Submitting to editors who claim to want “experimental” fiction can be tricky. One editor may simply be looking for stories that are “fresh and creative; something I haven’t seen before.” Another may mean fiction “way outside the box” and “on the cutting edge”; stories written without restraint and without regard to writing conventions.
Ronald Sukenick, editor of Black Ice, noted for its “edgy” fiction, says “experimental fiction breaks away from the very narrow literary formula commercial writing usually imposes. When you break away from that, you open your fiction to a spectrum of possible styles and forms and release yourself of the taboos that hold those forms in place.”
Sukenick suggests to his writing students at the University of Colorado that they impose new forms as a way of breaking away from the familiar. “Write a story without using the letter e, for instance. That immediately alters the way you write and suggests new possibilities. Or write without any forethought — free associate. I think fiction writing is a way of thinking, and anything you do to encourage new thinking through language is the way to go.”
Richard Burgin, editor of Boulevard says, “Any writing that’s original is experimental. And originality has little to do with a writer trying to make each line or sentence odd or bizarre or eccentric merely for the sake of being different. `Original’ writers need to always recognize their own emotional real estate, a territory that’s uniquely their own and about which they’re uniquely qualified to write by virtue of their experience. Writers must also have the self-knowledge to understand their strengths and limitations as writers and the good sense to focus on what they do best.”
Chicago Review’s managing editor Andy Rathmann sees experimental writing as “challenging the conventions of `realistic’ fiction without lapsing into a kind of self-indulgence, or [being] writing that’s merely clever or transgressive.” To challenge those conventions, Rathmann advises writers to “read not only contemporary writing but very old writing. To read and be well-informed about writing conventions is the first step to challenging them.”
John Roberts, one of the three fiction editors at Chicago Review, says, “People have been playing with the story form for so long. You can go back 30 or 40 years and find writing that’s more off-the-wall than anything published now; William S. Burroughs for instance. Occasionally we’ll see a piece of fiction that”s experimental purely on the surface. The writer will purposely leave out punctuation or slap some sort of cutting-edge motif on a story they realize wouldn’t otherwise be interesting. Or they throw in a second-person narrative or something that isn’t organic to the story. These things don’t enhance the story.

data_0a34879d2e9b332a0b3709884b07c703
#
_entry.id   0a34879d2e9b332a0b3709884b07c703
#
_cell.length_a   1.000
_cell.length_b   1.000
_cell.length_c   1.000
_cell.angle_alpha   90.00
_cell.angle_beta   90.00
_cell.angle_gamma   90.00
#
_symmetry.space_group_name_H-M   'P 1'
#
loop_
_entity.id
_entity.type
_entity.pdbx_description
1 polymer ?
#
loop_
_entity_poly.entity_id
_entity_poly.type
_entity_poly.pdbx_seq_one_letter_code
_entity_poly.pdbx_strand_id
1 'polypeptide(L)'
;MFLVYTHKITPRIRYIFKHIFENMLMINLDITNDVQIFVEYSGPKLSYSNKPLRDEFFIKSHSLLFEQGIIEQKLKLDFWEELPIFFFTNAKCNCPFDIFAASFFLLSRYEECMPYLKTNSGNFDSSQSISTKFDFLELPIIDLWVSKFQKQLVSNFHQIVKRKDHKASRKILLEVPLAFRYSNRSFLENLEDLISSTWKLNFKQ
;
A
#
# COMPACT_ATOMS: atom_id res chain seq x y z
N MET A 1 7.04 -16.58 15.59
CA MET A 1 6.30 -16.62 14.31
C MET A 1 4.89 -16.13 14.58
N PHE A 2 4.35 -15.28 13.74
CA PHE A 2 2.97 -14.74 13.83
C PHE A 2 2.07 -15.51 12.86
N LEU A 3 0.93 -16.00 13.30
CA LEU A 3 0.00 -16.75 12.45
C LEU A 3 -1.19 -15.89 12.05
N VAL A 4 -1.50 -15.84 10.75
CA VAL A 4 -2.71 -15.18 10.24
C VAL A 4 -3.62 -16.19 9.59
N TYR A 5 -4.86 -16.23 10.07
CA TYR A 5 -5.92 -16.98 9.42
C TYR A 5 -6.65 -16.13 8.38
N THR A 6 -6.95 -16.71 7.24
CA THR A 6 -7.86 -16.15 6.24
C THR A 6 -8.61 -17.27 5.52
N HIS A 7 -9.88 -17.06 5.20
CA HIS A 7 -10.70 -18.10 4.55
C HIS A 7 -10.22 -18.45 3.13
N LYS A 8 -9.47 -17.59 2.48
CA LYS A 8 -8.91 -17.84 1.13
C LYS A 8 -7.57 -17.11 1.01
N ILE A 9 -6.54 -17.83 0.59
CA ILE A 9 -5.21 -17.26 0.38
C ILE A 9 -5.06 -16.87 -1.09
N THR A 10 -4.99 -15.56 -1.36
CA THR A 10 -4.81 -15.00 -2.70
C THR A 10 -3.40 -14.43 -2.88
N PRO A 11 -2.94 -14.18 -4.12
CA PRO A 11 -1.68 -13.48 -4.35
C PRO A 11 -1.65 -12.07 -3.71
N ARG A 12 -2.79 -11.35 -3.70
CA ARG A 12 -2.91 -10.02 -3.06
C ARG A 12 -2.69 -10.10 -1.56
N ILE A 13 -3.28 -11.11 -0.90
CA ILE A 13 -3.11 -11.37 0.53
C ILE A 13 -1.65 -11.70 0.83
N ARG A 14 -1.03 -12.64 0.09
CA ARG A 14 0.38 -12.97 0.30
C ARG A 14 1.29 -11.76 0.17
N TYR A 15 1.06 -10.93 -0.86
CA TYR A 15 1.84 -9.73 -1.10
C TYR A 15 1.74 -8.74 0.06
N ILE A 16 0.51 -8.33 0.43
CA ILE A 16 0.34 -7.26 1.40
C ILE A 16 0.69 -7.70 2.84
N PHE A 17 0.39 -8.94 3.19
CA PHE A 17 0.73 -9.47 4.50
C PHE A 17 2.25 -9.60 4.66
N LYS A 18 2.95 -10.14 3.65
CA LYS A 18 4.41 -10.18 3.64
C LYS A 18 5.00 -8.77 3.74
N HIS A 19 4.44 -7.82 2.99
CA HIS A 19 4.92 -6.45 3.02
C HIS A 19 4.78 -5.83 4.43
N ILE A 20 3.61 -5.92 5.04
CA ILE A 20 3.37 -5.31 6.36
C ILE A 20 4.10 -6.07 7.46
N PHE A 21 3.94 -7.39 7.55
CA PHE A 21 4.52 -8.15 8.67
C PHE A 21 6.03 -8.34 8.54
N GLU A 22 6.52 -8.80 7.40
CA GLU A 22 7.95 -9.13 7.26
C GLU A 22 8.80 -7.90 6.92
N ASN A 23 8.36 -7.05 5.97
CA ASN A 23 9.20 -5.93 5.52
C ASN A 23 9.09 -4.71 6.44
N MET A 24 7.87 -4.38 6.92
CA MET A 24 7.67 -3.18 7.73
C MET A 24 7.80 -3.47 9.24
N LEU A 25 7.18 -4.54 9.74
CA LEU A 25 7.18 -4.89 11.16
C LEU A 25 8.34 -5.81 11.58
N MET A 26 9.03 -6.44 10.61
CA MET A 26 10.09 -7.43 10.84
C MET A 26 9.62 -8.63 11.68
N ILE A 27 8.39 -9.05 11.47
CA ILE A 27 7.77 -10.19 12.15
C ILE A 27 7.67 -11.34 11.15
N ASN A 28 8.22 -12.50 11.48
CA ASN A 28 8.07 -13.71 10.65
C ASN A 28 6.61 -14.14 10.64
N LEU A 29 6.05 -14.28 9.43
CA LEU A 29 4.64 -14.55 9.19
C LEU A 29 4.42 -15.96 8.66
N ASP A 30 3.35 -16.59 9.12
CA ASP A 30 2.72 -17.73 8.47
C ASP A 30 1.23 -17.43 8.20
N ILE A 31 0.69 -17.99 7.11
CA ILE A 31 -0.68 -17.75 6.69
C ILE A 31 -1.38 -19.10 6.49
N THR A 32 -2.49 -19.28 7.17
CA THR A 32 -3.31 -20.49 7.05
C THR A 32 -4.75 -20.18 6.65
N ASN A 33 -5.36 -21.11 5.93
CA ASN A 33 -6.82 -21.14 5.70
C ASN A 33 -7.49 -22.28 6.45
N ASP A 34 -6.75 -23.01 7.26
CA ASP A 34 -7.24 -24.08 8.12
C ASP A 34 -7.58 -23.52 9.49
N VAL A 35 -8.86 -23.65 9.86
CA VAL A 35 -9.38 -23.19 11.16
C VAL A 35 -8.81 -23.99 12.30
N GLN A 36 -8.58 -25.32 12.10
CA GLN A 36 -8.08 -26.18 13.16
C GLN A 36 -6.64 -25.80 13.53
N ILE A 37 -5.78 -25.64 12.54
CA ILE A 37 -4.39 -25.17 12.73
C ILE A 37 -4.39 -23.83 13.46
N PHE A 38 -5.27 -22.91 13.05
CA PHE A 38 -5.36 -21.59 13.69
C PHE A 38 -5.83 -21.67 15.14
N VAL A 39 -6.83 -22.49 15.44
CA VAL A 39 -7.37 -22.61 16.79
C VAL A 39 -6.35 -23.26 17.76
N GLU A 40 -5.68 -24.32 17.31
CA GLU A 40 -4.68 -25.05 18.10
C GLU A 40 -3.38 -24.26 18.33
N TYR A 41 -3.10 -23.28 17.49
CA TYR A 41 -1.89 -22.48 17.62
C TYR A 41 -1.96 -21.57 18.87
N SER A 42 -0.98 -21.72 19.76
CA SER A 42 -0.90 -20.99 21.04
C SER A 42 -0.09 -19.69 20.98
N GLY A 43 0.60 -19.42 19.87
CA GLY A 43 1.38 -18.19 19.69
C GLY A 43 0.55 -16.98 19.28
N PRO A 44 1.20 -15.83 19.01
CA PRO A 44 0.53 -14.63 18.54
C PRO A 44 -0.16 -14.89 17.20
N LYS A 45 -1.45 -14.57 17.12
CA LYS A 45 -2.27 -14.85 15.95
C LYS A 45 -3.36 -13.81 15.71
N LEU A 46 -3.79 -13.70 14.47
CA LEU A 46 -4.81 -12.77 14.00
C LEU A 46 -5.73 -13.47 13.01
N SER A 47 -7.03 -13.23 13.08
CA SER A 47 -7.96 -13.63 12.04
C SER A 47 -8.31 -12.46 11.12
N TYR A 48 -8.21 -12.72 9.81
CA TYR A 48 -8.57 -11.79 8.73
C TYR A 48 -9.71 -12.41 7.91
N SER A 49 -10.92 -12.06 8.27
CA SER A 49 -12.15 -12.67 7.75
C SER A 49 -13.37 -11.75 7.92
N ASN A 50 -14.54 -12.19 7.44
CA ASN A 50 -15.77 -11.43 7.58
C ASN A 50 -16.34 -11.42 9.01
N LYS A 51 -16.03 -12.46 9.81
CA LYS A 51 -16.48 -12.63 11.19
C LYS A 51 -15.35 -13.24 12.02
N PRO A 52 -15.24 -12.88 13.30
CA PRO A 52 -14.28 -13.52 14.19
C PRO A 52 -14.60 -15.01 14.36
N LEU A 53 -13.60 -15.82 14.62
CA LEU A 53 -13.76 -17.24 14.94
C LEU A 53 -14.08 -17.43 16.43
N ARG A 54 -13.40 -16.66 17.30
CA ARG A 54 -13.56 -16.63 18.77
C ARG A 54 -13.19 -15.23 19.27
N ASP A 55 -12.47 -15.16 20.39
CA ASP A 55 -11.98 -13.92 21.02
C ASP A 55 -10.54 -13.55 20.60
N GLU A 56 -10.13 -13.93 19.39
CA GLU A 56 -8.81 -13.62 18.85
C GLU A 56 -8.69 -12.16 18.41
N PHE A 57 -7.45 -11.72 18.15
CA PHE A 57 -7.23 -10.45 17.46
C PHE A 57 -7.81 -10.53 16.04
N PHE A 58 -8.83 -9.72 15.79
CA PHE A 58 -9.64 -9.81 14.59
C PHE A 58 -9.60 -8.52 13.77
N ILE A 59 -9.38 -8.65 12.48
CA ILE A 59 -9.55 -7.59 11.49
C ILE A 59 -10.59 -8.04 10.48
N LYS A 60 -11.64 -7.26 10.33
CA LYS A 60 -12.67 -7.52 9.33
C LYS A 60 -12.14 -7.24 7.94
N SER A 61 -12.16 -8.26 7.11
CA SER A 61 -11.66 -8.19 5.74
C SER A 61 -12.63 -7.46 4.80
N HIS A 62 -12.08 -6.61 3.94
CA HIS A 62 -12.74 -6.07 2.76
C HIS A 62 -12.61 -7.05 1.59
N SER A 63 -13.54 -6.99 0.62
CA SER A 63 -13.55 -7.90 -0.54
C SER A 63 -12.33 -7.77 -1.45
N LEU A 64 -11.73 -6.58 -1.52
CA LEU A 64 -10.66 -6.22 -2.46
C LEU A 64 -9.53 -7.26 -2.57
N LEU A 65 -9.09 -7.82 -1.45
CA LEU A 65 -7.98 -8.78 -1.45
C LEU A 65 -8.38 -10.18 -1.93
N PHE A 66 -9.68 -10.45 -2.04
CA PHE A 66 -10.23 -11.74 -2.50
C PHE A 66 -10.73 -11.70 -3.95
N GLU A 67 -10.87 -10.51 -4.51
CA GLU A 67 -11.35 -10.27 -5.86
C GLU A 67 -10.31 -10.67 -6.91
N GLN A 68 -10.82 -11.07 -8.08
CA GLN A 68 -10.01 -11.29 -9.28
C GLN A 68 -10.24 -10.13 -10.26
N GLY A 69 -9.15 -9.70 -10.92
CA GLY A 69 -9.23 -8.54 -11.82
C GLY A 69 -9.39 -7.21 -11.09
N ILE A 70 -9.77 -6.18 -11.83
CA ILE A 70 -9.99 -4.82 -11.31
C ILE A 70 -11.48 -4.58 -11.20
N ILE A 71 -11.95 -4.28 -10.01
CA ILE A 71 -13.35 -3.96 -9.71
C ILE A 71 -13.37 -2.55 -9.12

“It’s not that experimental fiction can’t be successfully done,” continues Roberts. “Tricia Wang’s `This Dead Desert,’ published in our June issue, mixes elements of poetry with prose to give shape to the piece. She dictates where the line breaks occur to indicate thought processes and lets you know when the mind of the author skips to something else. It isn’t just to jazz up the story.”
Jeff Mock, assistant editor of the Gettysburg Review, says, “Experimental work we’ve published takes any of the elements of fiction and accentuates it in some way. I think of playing with structure, repetition — repeating an event with slight variations — and running the narrative backwards so the story begins at the end and then progresses to the beginning. Anything out of the ordinary will catch our attention.”
Jack Smith, one of two senior editors at The Green Hills Literary Lantern, says experimental techniques must be effective. “We’re not into things that are experimental simply to shock. We published a story by Doug Rennie called `Tell Me You Ain’t Mad’ that’s definitely cutting edge. Rennie uses the second-person point of view but he handles it well — it works.”
But even in Lantern’s traditional pieces, Smith says, “we’re not into stories tied up in neat packages by the author. The thing that really turns us on is a story that has several levels and operates more by indirection as long as it’s accessible to readers — one that uses figurative language and irony.”
Lawrence Coates, editor of Quarterly West, prefers the term extreme fiction to experimental. “It’s fiction that pushes the limits of what we expect fiction to be. Fiction that pushes against either the conventions of realism or the standards of plot is trying to do something new.”
To write extreme fiction, Coates suggests John Barth’s method of rewriting exhausted plots with ironic intent. “I wouldn’t say you should do something avant-garde, making a complete break with tradition. Rather, learn to use tradition ironically. Look at any standard text on how to write fiction and break or bend those rules.”